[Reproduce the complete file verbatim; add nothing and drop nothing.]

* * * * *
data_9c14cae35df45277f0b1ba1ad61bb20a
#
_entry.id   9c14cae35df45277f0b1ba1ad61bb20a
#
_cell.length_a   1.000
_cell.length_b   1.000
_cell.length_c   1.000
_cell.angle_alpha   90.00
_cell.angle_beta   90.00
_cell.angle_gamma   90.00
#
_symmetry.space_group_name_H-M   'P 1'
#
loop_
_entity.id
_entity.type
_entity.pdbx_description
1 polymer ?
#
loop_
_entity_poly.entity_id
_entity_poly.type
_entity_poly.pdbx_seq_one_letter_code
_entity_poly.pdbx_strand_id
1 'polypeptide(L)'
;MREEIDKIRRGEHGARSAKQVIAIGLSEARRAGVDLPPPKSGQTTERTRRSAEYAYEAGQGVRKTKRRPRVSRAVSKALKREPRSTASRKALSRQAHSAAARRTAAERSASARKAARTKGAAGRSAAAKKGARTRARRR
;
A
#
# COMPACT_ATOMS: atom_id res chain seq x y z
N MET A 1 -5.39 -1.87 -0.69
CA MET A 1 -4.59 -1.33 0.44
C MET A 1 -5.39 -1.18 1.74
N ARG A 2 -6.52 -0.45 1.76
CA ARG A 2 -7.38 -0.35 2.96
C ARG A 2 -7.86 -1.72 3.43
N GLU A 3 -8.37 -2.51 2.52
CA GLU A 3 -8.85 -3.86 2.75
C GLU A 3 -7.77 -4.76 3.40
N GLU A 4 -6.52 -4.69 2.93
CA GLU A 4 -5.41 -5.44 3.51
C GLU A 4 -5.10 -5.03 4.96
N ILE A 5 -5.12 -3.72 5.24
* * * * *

data_9c14cae35df45277f0b1ba1ad61bb20a
#
_entry.id   9c14cae35df45277f0b1ba1ad61bb20a
#
_cell.length_a   1.000
_cell.length_b   1.000
_cell.length_c   1.000
_cell.angle_alpha   90.00
_cell.angle_beta   90.00
_cell.angle_gamma   90.00
#
_symmetry.space_group_name_H-M   'P 1'
#
loop_
_entity.id
_entity.type
_entity.pdbx_description
1 polymer ?
#
loop_
_entity_poly.entity_id
_entity_poly.type
_entity_poly.pdbx_seq_one_letter_code
_entity_poly.pdbx_strand_id
1 'polypeptide(L)'
;MREEIDKIRRGEHGARSAKQVIAIGLSEARRAGVDLPPPKSGQTTERTRRSAEYAYEAGQGVRKTKRRPRVSRAVSKALKREPRSTASRKALSRQAHSAAARRTAAERSASARKAARTKGAAGRSAAAKKGARTRARRR
;
A
#
# COMPACT_ATOMS: atom_id res chain seq x y z
N MET A 1 -5.39 -1.87 -0.69
CA MET A 1 -4.59 -1.33 0.44
C MET A 1 -5.39 -1.18 1.74
N ARG A 2 -6.52 -0.45 1.76
CA ARG A 2 -7.38 -0.35 2.96
C ARG A 2 -7.86 -1.72 3.43
N GLU A 3 -8.37 -2.51 2.52
CA GLU A 3 -8.85 -3.86 2.75
C GLU A 3 -7.77 -4.76 3.40
N GLU A 4 -6.52 -4.69 2.93
CA GLU A 4 -5.41 -5.44 3.51
C GLU A 4 -5.10 -5.03 4.96
N ILE A 5 -5.12 -3.72 5.24